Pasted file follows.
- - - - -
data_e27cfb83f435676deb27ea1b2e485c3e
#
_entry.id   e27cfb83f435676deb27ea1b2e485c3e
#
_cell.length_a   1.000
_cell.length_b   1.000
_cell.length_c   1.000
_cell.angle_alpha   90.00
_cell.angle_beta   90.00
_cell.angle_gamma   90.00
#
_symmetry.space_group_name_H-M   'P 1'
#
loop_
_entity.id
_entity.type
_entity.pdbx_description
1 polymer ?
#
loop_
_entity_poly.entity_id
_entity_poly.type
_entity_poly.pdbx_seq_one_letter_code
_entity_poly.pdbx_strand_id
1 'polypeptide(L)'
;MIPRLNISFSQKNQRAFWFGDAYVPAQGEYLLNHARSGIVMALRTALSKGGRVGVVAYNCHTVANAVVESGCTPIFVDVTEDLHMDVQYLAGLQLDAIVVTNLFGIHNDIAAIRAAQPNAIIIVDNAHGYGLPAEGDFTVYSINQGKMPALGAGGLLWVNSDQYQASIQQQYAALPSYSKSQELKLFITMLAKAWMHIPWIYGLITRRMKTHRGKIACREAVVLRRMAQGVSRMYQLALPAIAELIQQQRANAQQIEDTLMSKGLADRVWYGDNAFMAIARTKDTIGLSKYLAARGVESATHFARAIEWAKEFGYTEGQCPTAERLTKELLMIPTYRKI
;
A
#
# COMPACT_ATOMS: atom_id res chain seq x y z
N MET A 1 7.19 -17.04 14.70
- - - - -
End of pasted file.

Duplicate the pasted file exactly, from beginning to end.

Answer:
data_e27cfb83f435676deb27ea1b2e485c3e
#
_entry.id   e27cfb83f435676deb27ea1b2e485c3e
#
_cell.length_a   1.000
_cell.length_b   1.000
_cell.length_c   1.000
_cell.angle_alpha   90.00
_cell.angle_beta   90.00
_cell.angle_gamma   90.00
#
_symmetry.space_group_name_H-M   'P 1'
#
loop_
_entity.id
_entity.type
_entity.pdbx_description
1 polymer ?
#
loop_
_entity_poly.entity_id
_entity_poly.type
_entity_poly.pdbx_seq_one_letter_code
_entity_poly.pdbx_strand_id
1 'polypeptide(L)'
;MIPRLNISFSQKNQRAFWFGDAYVPAQGEYLLNHARSGIVMALRTALSKGGRVGVVAYNCHTVANAVVESGCTPIFVDVTEDLHMDVQYLAGLQLDAIVVTNLFGIHNDIAAIRAAQPNAIIIVDNAHGYGLPAEGDFTVYSINQGKMPALGAGGLLWVNSDQYQASIQQQYAALPSYSKSQELKLFITMLAKAWMHIPWIYGLITRRMKTHRGKIACREAVVLRRMAQGVSRMYQLALPAIAELIQQQRANAQQIEDTLMSKGLADRVWYGDNAFMAIARTKDTIGLSKYLAARGVESATHFARAIEWAKEFGYTEGQCPTAERLTKELLMIPTYRKI
;
A
#
# COMPACT_ATOMS: atom_id res chain seq x y z
N MET A 1 7.19 -17.04 14.70